Diet in Parkinson's Disease: Critical Role for the Microbiome

Front Neurol. 2019 Dec 10:10:1245. doi: 10.3389/fneur.2019.01245. eCollection 2019.


Background: Parkinson's disease (PD) is the most common movement disorder affecting up to 1% of the population above the age of 60 and 4-5% of those above the age of 85. Little progress has been made on efforts to prevent disease development or halt disease progression. Diet has emerged as a potential factor that may prevent the development or slow the progression of PD. In this review, we discuss evidence for a role for the intestinal microbiome in PD and how diet-associated changes in the microbiome may be a viable approach to prevent or modify disease progression. Methods: We reviewed studies demonstrating that dietary components/foods were related to risk for PD. We reviewed evidence for the dysregulated intestinal microbiome in PD patients including abnormal shifts in the intestinal microbiota composition (i.e., dysbiosis) characterized by a loss of short chain fatty acid (SCFA) bacteria and increased lipopolysaccharide (LPS) bacteria. We also examined several candidate mechanisms by which the microbiota can influence PD including the NLRP3 inflammasome, insulin resistance, mitochondrial function, vagal nerve signaling. Results: The PD-associated microbiome is associated with decreased production of SCFA and increased LPS and it is believed that these changes may contribute to the development or exacerbation of PD. Diet robustly impacts the intestinal microbiome and the Western diet is associated with increased risk for PD whereas the Mediterranean diet (including high intake of dietary fiber) decreases PD risk. Mechanistically this may be the consequence of changes in the relative abundance of SCFA-producing or LPS-containing bacteria in the intestinal microbiome with effects on intestinal barrier function, endotoxemia (i.e., systemic LPS), NLRP3 inflammasome activation, insulin resistance, and mitochondrial dysfunction, and the production of factors such as glucagon like peptide 1 (GLP-1) and brain derived neurotrophic factor (BDNF) as well as intestinal gluconeogenesis. Conclusions: This review summarizes a model of microbiota-gut-brain-axis regulation of neuroinflammation in PD including several new mechanisms. We conclude with the need for clinical trials in PD patients to test this model for beneficial effects of Mediterranean based high fiber diets.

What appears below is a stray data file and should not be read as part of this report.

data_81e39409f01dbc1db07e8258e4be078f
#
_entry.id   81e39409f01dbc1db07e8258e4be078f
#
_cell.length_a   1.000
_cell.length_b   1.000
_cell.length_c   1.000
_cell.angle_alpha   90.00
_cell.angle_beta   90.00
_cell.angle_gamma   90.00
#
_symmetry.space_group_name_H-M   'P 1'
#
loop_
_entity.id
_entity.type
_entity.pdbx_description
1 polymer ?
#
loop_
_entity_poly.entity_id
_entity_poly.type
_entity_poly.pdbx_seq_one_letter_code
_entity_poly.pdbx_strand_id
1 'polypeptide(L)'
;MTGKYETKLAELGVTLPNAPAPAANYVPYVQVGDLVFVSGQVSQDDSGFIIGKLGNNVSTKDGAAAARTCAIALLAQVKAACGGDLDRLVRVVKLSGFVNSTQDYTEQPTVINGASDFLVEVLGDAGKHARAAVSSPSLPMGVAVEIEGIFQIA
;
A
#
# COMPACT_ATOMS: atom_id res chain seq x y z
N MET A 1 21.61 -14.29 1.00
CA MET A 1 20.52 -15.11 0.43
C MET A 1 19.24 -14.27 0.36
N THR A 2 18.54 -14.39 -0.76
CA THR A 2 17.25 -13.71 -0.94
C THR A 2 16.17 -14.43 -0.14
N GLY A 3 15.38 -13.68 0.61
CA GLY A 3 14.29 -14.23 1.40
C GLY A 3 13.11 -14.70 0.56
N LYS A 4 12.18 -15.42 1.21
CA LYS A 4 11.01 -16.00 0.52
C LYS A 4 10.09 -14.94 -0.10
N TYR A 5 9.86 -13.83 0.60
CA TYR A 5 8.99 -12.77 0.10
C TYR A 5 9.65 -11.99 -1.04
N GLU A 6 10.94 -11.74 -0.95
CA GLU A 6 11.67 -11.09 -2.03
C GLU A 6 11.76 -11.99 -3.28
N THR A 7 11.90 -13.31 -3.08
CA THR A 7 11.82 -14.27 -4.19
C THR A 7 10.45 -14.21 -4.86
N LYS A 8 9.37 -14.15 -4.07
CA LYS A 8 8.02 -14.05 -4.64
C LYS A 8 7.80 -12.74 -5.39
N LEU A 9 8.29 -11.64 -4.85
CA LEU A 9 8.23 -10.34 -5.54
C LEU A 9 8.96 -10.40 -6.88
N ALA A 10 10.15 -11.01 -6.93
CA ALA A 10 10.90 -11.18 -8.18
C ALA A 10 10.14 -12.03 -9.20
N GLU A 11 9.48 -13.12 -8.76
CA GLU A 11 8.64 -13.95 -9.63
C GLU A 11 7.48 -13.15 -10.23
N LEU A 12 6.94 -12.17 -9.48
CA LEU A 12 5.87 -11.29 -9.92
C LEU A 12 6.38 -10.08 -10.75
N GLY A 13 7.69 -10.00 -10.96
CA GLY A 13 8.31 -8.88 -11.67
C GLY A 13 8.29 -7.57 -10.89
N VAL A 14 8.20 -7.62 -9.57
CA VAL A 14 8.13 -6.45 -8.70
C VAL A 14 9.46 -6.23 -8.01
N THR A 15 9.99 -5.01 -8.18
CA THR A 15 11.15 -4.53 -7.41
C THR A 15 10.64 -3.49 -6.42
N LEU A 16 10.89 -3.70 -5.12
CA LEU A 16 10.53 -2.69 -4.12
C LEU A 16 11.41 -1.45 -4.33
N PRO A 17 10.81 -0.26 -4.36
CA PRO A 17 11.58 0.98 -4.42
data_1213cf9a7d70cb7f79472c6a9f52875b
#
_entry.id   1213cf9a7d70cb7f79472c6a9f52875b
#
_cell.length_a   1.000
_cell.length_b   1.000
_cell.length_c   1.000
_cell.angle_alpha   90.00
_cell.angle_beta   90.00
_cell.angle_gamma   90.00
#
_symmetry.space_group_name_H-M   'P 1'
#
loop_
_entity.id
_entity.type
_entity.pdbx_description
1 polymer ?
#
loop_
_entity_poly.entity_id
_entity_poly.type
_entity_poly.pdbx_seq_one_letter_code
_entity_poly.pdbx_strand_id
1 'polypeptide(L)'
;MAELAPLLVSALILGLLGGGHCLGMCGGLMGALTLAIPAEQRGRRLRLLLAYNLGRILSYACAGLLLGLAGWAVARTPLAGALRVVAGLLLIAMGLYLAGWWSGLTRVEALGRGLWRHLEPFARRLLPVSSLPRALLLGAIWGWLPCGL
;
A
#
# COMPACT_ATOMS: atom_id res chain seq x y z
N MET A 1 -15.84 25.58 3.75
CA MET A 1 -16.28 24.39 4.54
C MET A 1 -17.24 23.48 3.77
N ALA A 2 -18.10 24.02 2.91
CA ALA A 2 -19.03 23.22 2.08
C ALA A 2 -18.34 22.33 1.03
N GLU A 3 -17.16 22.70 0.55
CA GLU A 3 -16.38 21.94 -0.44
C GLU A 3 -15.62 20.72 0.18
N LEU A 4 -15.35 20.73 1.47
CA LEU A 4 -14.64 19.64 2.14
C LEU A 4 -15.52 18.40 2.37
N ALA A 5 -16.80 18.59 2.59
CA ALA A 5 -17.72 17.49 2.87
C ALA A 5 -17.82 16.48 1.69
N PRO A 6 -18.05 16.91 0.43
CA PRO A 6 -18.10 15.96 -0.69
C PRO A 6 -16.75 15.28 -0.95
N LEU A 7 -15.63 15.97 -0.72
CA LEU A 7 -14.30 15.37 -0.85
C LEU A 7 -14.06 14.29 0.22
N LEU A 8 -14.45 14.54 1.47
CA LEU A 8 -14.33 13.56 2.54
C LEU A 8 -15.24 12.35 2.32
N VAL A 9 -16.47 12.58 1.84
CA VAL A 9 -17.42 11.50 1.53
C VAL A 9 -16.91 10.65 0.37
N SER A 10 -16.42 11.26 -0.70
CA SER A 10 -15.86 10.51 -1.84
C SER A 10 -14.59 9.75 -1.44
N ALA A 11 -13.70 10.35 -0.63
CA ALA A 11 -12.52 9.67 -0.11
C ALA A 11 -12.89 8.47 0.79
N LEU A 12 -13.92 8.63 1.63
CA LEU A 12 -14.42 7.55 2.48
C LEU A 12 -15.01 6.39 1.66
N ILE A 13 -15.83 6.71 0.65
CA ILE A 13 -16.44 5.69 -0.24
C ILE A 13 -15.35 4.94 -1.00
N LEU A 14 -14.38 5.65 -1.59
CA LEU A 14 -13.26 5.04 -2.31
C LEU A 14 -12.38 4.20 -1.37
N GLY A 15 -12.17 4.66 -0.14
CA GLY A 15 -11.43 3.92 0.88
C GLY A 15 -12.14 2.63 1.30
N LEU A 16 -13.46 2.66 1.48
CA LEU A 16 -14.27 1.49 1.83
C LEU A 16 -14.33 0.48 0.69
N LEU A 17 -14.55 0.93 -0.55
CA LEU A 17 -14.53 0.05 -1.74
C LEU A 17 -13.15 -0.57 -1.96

Keywords: GLP-1; vagus nerve; LPS; Parkinson's disease; SCFA; diet; intestinal hyperpermeability; microbiome.

Publication types

  • Review